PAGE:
This highlights a crucial point about vaccinations in general-herd immunity. Vaccinations are most effective when as many people get them as possible. When a community turns out in large numbers to get vaccinated, the treatment is more effective and everyone benefits, including those who opt out. In the U.S., about 92% of the population is vaccinated or immune and that makes it difficult for one case of measles to spread.
Outbreaks like the one at Disneyland could become more common as more families are choosing to forgo vaccinations, including the one for measles, mumps, and rubella. Although it has since been discredited and entirely rejected by the scientific community, a 1998 study suggested there was a link between autism and vaccinations. Still, some parents believe there is a causal relationship. Others fear too many vaccinations can harm a child's overall immune system.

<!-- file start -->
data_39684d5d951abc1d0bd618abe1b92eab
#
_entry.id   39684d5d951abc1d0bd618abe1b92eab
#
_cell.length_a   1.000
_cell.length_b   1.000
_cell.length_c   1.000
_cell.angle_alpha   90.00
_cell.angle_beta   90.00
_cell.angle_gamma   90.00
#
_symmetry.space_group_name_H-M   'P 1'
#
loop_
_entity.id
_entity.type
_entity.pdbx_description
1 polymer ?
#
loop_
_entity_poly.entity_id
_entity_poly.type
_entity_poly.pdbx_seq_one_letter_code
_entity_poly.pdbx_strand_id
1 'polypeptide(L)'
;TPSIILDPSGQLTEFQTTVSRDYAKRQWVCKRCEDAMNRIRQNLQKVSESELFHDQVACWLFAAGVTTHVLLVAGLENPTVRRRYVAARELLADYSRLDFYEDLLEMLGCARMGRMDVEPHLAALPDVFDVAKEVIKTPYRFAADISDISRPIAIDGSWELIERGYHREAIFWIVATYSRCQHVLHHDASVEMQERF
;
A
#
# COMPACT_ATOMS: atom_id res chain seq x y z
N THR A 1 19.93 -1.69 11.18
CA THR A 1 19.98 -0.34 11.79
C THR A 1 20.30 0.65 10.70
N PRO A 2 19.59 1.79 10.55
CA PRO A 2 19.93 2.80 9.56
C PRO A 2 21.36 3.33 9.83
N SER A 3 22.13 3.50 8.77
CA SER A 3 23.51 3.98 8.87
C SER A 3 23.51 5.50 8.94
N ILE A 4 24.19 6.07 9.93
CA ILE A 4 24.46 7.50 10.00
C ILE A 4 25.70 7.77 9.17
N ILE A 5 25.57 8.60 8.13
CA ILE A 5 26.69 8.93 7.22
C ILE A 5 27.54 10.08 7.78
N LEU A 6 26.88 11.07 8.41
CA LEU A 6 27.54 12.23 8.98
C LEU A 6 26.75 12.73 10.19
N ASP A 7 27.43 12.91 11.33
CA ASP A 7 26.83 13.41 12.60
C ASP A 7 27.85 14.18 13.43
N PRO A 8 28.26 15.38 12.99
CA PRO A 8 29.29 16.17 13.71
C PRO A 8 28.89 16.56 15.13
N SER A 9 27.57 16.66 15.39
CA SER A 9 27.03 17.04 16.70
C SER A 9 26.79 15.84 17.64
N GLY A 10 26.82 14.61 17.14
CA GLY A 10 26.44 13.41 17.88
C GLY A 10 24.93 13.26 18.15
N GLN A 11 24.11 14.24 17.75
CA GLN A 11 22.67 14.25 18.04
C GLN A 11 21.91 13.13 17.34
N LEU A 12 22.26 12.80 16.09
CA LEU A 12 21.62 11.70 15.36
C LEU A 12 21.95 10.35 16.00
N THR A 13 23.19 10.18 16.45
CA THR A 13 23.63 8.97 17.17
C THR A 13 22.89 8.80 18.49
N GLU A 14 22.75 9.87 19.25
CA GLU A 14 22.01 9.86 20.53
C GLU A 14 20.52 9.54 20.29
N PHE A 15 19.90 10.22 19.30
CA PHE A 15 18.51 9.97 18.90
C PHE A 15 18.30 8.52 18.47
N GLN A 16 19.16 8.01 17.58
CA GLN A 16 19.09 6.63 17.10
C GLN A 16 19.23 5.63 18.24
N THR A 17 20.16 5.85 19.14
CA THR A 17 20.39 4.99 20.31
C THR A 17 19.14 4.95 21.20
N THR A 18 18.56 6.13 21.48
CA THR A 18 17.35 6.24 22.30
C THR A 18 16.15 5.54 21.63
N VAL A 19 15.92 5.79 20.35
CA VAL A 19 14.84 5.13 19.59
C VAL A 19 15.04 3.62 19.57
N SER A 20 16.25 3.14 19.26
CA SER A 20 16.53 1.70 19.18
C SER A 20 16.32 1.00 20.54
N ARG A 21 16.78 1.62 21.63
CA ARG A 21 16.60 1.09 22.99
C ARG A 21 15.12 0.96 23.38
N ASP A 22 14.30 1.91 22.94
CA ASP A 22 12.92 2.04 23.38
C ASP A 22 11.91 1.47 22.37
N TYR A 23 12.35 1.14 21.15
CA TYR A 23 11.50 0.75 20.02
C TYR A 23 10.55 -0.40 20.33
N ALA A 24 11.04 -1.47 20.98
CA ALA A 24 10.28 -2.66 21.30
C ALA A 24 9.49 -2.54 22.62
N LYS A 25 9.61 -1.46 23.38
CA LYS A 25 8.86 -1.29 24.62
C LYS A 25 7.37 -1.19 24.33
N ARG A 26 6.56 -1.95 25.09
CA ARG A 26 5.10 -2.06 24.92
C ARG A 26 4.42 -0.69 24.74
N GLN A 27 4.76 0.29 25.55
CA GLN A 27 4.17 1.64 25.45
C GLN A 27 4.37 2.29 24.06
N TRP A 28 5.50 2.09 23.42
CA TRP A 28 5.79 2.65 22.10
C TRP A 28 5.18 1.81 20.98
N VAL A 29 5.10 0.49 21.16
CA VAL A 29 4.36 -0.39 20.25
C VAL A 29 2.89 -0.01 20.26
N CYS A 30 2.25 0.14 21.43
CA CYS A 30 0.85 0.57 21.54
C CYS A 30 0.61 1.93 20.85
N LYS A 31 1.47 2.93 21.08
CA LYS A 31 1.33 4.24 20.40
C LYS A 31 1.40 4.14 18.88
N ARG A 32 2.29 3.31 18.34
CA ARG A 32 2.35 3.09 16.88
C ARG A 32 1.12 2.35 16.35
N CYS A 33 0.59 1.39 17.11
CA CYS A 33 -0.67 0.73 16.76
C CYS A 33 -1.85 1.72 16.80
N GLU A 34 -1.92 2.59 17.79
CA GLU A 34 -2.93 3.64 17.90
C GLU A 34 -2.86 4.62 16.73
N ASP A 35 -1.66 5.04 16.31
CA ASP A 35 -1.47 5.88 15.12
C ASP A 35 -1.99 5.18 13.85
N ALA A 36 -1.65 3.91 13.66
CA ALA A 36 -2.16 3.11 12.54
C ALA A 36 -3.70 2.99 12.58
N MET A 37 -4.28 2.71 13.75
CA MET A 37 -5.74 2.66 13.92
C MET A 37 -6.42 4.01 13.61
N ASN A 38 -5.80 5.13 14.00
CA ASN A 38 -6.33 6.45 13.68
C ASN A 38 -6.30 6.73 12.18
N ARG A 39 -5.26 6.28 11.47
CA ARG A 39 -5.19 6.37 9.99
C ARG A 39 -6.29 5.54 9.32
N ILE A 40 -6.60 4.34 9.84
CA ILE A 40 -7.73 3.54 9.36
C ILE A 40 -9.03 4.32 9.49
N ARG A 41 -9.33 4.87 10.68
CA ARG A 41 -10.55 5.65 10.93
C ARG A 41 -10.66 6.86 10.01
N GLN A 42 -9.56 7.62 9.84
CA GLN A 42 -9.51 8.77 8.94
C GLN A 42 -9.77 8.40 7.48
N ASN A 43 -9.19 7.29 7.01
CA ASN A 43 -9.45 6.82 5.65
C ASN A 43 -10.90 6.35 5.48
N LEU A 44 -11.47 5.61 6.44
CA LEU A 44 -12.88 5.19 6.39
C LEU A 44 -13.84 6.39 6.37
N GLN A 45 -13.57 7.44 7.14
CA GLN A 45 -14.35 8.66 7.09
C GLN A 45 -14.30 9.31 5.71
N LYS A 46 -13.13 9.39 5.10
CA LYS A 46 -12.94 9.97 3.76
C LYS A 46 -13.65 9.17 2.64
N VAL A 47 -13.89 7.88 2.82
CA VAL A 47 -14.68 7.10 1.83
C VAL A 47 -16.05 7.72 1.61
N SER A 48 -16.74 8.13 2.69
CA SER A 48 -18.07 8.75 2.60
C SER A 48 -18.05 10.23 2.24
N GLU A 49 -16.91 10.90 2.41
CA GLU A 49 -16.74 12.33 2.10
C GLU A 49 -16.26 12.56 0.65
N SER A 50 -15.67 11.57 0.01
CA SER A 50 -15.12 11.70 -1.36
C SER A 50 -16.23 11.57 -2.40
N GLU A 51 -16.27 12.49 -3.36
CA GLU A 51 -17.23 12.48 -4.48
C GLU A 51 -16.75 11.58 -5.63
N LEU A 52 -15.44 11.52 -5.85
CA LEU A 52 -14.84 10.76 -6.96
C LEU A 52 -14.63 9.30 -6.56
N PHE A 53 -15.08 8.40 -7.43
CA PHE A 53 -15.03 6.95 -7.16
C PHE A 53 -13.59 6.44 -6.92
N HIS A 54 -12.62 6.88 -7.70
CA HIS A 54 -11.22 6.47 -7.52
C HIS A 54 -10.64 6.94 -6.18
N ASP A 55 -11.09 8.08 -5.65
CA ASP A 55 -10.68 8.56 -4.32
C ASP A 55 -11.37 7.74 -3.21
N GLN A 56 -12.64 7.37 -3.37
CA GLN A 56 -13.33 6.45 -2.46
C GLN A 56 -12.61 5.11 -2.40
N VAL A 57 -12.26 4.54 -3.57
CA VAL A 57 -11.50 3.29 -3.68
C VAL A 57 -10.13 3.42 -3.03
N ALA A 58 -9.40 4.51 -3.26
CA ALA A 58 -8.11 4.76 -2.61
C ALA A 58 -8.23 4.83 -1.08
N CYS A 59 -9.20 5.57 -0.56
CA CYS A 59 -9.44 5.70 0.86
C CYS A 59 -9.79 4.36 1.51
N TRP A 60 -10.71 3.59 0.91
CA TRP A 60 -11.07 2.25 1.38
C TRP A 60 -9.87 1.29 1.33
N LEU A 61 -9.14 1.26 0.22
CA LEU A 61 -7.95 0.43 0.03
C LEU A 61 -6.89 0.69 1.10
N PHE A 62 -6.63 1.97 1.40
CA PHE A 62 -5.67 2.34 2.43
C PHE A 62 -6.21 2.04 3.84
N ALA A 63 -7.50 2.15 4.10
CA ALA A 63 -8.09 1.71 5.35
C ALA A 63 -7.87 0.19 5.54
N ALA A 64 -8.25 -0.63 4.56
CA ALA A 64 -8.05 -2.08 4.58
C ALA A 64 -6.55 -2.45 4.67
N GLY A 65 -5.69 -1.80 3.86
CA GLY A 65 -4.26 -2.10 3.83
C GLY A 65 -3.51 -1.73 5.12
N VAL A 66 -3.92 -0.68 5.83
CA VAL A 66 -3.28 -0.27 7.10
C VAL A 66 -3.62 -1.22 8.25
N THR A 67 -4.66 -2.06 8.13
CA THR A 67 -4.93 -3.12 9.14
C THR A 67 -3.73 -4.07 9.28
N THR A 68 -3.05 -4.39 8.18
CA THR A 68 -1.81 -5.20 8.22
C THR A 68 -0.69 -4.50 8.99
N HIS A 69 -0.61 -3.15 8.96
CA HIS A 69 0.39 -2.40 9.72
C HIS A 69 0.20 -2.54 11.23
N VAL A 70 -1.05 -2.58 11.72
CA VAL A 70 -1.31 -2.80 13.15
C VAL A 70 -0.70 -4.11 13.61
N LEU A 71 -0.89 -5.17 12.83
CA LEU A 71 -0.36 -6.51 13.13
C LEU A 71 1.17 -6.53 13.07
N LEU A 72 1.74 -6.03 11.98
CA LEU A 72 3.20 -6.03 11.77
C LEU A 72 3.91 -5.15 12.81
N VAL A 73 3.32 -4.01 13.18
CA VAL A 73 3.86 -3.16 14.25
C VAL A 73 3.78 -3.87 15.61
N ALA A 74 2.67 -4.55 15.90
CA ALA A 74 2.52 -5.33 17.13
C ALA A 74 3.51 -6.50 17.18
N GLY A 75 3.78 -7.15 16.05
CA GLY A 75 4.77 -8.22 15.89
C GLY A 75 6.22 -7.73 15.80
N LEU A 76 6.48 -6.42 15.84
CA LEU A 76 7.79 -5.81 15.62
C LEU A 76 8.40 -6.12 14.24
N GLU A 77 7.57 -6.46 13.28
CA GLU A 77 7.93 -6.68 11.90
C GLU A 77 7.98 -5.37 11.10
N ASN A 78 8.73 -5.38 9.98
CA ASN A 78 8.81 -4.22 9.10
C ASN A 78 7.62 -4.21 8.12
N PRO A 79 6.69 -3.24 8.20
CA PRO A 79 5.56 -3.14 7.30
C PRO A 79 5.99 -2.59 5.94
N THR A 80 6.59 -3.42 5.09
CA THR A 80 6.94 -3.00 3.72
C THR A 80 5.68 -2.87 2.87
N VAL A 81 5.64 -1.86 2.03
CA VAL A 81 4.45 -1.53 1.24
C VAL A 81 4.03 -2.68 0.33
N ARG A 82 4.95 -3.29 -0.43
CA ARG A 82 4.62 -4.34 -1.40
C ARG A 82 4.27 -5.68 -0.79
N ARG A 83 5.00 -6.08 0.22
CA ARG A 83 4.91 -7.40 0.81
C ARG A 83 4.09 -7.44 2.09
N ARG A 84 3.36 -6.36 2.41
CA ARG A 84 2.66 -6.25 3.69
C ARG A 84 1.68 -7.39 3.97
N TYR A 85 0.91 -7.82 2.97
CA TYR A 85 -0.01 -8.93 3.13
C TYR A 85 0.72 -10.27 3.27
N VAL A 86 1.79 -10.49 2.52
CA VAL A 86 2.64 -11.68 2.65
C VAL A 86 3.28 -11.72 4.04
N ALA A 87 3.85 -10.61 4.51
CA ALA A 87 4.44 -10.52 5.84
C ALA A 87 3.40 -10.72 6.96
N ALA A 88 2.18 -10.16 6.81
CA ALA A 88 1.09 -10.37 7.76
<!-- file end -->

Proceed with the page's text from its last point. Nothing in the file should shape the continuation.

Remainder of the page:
Ultimately, there simply may be a communication gap when it comes to credible vaccination information. Last year in Ohio, there was a sizeable measles outbreak among the Amish community there. Medical professionals approached the community elders with information on vaccines and that seemed to do the trick, according to Dr. Robert Frenck, director of infections disease at Cincinnati Children's Hospital. He told The Wall Street Journal, "When the Ohio Department of Health went in and talked to their elders, they said we really don't have an objection to the vaccination. We just didn't understand it was that important."